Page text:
Unless an agreement with Congress is reached soon, President Trump this week indicated he is considering declaring a national emergency in order to fund the construction of a border wall on the southern border. A national emergency declaration
would face significant legislative and legal opposition, yet it could create a path to end the partial government shutdown that tomorrow will become the longest in U.S history, exceeding the 21-day shutdown of 1995-96. (New York Times,
Jan. 9 / NBC News, Jan. 10 / Politico,
Unless an agreement with Congress is reached soon, President Trump this week indicated he is considering declaring a national emergency in order to fund the construction of a border wall on the southern border.
- Federal Reserve Chairman Jerome Powell said this week that if the current situation is prolonged, it would start to noticeably affect the economy. "If we have an extended shutdown, I do think that would show up in the data pretty clear." Powell added that the full economic impact of closed government agencies is difficult to track because data usually provided by the Commerce Department is not currently available, due to the shutdown. (Economic Club of Washington video interview at 13:30, Jan. 10)
- Nine of the 15 Cabinet-level departments remain unfunded, including Agriculture, Homeland Security, State, Transportation, Interior and Justice. 800,000 federal workers won't receive paychecks due today. (AP, Jan. 11). Historically, federal workers ultimately do receive back pay for government shutdowns.
- According to S&P Global Ratings Chief U.S. Economist Beth Ann Bovino, "We estimated that this shutdown could shave approximately $1.2 billion off real GDP in the quarter for each week that part of the government is closed." (CNBC, Jan. 11) White House Council of Economic Kevin Hassett last week offered a similar assessment, estimating economic output would decrease by about 0.1 percent every two weeks. (Bloomberg, Jan. 3)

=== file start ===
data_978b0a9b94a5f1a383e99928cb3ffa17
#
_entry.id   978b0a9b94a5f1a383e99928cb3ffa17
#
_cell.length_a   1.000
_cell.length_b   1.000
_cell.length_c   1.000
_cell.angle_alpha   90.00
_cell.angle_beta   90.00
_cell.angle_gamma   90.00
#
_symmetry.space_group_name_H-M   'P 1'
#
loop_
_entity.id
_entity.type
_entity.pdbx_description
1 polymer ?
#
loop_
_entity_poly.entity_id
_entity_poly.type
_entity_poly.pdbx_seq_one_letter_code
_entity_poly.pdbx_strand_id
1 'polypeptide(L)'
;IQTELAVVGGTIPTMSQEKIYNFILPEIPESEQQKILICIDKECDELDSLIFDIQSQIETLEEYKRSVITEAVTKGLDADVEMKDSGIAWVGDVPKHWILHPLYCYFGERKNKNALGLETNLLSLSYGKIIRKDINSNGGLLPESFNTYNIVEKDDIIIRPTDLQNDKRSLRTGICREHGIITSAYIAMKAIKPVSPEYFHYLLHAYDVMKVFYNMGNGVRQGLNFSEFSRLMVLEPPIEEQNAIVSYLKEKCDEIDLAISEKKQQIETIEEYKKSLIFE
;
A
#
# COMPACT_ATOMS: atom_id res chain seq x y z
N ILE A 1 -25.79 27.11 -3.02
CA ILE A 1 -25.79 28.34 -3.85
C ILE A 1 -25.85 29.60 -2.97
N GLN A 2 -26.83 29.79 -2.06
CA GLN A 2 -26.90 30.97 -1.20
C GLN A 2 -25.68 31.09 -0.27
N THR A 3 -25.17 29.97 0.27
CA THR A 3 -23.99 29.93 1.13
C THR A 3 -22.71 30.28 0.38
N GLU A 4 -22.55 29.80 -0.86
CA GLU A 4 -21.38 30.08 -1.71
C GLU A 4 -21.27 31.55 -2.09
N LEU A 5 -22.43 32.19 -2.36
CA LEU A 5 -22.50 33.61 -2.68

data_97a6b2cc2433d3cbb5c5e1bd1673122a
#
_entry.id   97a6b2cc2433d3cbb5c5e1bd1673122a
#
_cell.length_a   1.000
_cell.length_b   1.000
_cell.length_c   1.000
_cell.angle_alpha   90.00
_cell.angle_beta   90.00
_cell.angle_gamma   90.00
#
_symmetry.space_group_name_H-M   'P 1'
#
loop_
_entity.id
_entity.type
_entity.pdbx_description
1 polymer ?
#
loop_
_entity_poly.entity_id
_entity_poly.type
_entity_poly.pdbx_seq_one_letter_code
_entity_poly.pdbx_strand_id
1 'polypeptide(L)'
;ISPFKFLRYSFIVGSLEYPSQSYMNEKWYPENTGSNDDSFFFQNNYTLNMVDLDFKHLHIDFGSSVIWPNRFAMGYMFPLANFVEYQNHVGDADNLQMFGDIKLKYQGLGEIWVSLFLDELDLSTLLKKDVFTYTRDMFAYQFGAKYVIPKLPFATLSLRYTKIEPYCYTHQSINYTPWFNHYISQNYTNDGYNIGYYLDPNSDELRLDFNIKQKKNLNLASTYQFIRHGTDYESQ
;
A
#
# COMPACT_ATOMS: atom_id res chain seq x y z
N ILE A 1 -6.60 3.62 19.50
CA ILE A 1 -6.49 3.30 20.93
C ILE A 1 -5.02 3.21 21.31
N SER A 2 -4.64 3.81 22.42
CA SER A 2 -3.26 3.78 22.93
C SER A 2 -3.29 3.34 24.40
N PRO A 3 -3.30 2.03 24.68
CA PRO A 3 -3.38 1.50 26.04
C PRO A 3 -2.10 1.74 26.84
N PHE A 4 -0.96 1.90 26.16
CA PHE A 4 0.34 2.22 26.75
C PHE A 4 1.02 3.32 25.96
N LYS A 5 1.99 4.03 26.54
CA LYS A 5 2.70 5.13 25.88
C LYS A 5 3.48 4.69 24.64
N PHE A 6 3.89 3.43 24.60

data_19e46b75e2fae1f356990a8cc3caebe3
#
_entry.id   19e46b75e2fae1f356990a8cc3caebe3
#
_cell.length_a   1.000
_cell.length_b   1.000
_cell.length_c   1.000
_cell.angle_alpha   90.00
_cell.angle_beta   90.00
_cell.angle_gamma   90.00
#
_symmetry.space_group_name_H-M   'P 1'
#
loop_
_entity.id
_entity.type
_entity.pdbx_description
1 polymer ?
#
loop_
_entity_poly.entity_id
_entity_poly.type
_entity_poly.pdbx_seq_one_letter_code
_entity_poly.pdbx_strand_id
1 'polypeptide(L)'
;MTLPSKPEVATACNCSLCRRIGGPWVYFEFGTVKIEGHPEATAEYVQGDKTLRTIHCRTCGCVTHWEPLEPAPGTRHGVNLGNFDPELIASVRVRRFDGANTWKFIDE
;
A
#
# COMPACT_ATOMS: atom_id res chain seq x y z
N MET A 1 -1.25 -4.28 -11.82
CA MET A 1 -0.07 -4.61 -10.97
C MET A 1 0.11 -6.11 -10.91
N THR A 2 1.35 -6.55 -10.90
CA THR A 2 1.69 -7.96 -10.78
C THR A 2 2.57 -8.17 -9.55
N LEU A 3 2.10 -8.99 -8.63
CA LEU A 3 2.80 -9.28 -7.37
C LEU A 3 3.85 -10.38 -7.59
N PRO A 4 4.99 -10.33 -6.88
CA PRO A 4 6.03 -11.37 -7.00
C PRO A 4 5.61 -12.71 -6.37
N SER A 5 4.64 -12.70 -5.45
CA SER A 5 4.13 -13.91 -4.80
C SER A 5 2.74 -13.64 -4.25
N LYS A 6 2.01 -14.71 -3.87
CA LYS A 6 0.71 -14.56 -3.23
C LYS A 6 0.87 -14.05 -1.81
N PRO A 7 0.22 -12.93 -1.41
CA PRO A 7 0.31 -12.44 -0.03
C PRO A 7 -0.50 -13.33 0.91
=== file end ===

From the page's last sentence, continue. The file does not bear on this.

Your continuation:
- President Trump this week cancelled a planned Jan. 21 trip to the annual World Economic Forum in Davos, Switzerland after recently saying he may keep the government closed for "months or even years." (Time, Jan. 10 and AP, Jan. 4)
- Despite the shutdown, The IRS announced this week that the 2018 tax filing season will begin on Jan. 28. Last year, the IRS issued nearly $300 billion in tax refunds to 102 million taxpayers between January and May, with an average refund of more than $2,700. Any major disruption in tax refunds could dampen economic growth. A detailed IRS contingency plan for handling the tax filing season and enforcement and taxpayer assistance is expected soon. (IRS, Jan. 7 and TIME, Jan. 9)
- Additionally, until the shutdown ends, the EB-5 Immigrant Investor Regional Center Program and federal cleanups at Superfund sites around the nation are suspended.
- The National Association of Realtors yesterday reported that the partial shutdown is starting to cause transactional delays related to federal housing, mortgage, and other programs of interest to the real estate industry (NAR, Jan. 10).
- "All the fluctuations that's going on puts a pause on companies deciding what long-term investments to make," NAR chief economist Lawrence Yun said. "Do they actively purchase a commercial property knowing there could be further disruption in the future? They could be more hesitant or go on a more [smaller] scale." (Commercial Observer, Jan. 2)
- Negotiations over the border wall impasse broke down this week when President Trump ended a meeting with Democratic leaders. Trump tweeted that the meeting had been a "total waste of time" and reported that when House Speaker Nancy Pelosi (D-CA) told him that Democrats wouldn't approve border-wall funding, "I said bye-bye, nothing else works!" (Wall Street Journal, Jan. 10)
Federal Reserve Chairman Jerome Powell said that if the current situation is prolonged, it would start to noticeably affect the economy. "If we ave an extended shutdown, I do think that would show up in the data pretty clear." (Economic Club of Washington video interview at 13:30, Jan. 10, 2019)
The effects of the government shutdown and prospects for policymaking in the new Congress will be topics for discussion during The Roundtable's Jan. 29-30 State of the Industry Meeting in Washington, DC.